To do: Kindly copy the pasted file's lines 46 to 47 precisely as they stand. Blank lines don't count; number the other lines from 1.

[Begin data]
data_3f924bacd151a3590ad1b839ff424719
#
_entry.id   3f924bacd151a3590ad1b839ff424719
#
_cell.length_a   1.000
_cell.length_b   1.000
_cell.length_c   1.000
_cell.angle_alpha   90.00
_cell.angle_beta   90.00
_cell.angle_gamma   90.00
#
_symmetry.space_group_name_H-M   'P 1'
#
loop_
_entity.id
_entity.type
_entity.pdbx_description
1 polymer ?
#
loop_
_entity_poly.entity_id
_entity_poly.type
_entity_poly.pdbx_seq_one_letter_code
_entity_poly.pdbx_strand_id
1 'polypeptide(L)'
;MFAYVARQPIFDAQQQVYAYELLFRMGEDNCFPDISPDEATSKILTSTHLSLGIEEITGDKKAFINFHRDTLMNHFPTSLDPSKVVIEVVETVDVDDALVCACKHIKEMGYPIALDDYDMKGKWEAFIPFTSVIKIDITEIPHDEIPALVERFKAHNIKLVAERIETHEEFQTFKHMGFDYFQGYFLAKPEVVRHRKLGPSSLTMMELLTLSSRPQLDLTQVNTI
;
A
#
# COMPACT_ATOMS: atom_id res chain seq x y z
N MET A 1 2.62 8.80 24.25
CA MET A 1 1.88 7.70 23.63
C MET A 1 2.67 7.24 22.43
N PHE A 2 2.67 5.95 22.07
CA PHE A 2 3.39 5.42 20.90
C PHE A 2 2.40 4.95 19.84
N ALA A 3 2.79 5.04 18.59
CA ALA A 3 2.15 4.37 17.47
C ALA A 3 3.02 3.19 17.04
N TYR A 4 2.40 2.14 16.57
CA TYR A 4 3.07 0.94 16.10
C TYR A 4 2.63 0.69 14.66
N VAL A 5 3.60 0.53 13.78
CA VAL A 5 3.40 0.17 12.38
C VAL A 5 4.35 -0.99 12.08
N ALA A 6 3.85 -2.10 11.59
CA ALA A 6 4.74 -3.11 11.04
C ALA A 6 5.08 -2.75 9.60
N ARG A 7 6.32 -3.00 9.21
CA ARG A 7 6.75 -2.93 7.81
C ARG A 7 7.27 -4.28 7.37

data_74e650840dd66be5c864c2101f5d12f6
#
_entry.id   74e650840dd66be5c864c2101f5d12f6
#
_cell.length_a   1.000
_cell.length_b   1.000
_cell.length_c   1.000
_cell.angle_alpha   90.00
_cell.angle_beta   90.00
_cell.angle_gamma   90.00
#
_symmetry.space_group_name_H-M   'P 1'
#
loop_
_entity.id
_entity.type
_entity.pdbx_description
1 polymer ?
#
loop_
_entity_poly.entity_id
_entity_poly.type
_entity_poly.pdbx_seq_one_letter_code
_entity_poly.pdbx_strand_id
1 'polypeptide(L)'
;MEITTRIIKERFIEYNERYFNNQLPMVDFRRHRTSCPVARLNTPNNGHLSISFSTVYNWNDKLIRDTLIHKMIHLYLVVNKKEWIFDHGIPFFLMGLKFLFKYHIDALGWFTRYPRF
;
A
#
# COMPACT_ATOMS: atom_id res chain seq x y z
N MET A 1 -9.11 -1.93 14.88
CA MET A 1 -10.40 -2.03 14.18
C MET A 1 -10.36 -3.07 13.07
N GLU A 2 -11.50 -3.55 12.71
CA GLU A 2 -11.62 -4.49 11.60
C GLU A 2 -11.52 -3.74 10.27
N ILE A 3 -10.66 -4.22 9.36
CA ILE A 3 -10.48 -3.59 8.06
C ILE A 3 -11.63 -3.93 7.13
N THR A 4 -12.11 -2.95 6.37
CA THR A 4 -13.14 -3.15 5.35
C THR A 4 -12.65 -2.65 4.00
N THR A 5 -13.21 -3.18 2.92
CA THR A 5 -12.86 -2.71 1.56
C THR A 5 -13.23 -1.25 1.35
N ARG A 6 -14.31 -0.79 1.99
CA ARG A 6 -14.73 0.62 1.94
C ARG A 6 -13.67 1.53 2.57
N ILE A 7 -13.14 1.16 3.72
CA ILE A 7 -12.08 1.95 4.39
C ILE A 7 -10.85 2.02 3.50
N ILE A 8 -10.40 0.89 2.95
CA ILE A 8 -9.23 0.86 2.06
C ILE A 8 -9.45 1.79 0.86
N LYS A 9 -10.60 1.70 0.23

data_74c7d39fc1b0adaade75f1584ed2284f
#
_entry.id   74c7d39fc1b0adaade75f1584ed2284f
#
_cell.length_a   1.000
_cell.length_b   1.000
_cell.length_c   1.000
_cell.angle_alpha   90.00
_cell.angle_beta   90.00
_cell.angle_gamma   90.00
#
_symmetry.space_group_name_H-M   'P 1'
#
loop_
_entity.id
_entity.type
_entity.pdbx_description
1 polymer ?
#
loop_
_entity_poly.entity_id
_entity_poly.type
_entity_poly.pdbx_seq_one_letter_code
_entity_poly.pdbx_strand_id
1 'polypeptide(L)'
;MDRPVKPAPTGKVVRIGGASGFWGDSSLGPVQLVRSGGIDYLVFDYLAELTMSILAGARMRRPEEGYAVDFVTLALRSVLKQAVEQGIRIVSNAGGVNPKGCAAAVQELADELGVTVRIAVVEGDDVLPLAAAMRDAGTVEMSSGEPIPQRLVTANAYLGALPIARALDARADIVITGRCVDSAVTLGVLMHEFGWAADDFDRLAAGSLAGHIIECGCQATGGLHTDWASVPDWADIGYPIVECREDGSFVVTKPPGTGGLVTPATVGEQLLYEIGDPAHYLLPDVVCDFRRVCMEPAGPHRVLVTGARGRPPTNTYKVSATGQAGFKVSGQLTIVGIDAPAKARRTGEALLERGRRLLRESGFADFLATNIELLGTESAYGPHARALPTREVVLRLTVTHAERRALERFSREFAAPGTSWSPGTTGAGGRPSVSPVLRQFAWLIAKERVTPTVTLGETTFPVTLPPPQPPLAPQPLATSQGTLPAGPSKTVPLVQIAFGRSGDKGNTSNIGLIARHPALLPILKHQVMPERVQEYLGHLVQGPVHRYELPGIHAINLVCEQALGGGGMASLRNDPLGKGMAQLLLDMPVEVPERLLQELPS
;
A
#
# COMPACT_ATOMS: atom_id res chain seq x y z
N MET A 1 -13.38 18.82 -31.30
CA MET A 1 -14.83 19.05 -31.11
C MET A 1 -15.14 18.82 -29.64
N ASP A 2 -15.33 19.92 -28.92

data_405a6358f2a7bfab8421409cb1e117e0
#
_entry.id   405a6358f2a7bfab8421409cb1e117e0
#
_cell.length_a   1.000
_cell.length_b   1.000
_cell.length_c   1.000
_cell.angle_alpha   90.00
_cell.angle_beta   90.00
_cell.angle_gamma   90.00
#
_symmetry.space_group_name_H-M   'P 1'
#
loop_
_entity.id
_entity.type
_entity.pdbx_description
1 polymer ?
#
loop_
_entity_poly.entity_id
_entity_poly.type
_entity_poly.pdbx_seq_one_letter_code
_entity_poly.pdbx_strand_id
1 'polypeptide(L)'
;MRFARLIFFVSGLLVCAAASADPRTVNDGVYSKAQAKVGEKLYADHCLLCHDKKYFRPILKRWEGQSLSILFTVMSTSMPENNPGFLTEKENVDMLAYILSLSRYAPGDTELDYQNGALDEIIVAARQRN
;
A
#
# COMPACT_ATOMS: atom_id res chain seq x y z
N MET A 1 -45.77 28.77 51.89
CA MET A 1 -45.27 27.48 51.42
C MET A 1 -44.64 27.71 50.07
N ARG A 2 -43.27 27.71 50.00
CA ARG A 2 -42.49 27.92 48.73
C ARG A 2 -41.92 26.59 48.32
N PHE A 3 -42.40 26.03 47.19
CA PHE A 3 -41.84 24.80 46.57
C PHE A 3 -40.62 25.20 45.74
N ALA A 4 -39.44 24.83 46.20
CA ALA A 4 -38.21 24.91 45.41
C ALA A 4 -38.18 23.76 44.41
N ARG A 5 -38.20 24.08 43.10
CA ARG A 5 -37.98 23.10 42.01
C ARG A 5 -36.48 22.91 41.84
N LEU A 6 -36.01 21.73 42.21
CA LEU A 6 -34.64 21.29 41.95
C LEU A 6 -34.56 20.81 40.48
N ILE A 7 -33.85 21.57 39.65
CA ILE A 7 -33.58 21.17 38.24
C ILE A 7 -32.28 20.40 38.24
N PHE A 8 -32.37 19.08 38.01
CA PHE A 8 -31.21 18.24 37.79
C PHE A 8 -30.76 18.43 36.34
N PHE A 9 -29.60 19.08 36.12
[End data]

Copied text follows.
N ALA A 6 3.85 -2.10 11.59
CA ALA A 6 4.74 -3.11 11.04